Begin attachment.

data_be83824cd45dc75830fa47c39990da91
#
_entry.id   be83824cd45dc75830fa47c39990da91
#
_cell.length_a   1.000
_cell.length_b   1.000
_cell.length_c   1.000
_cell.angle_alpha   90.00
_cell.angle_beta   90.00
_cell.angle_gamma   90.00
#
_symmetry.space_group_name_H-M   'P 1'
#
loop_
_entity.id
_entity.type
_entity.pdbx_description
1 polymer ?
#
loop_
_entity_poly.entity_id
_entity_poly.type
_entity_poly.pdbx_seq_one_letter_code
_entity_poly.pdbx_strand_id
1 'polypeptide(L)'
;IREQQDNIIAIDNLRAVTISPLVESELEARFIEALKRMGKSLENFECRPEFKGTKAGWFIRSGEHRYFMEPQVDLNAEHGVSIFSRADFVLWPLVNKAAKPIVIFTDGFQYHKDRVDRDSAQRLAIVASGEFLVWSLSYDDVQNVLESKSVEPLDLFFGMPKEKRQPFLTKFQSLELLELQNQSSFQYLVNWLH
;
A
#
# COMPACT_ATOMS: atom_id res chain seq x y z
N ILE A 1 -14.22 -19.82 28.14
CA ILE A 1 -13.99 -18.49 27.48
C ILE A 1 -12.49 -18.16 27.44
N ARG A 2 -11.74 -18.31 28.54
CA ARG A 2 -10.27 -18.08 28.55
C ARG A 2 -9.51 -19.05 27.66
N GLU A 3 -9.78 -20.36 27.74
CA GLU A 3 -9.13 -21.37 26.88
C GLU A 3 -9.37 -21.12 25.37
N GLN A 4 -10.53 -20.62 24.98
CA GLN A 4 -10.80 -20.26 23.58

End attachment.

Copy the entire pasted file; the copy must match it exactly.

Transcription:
data_be83824cd45dc75830fa47c39990da91
#
_entry.id   be83824cd45dc75830fa47c39990da91
#
_cell.length_a   1.000
_cell.length_b   1.000
_cell.length_c   1.000
_cell.angle_alpha   90.00
_cell.angle_beta   90.00
_cell.angle_gamma   90.00
#
_symmetry.space_group_name_H-M   'P 1'
#
loop_
_entity.id
_entity.type
_entity.pdbx_description
1 polymer ?
#
loop_
_entity_poly.entity_id
_entity_poly.type
_entity_poly.pdbx_seq_one_letter_code
_entity_poly.pdbx_strand_id
1 'polypeptide(L)'
;IREQQDNIIAIDNLRAVTISPLVESELEARFIEALKRMGKSLENFECRPEFKGTKAGWFIRSGEHRYFMEPQVDLNAEHGVSIFSRADFVLWPLVNKAAKPIVIFTDGFQYHKDRVDRDSAQRLAIVASGEFLVWSLSYDDVQNVLESKSVEPLDLFFGMPKEKRQPFLTKFQSLELLELQNQSSFQYLVNWLH
;
A
#
# COMPACT_ATOMS: atom_id res chain seq x y z
N ILE A 1 -14.22 -19.82 28.14
CA ILE A 1 -13.99 -18.49 27.48
C ILE A 1 -12.49 -18.16 27.44
N ARG A 2 -11.74 -18.31 28.54
CA ARG A 2 -10.27 -18.08 28.55
C ARG A 2 -9.51 -19.05 27.66
N GLU A 3 -9.78 -20.36 27.74
CA GLU A 3 -9.13 -21.37 26.88
C GLU A 3 -9.37 -21.12 25.37
N GLN A 4 -10.53 -20.62 24.98
CA GLN A 4 -10.80 -20.26 23.58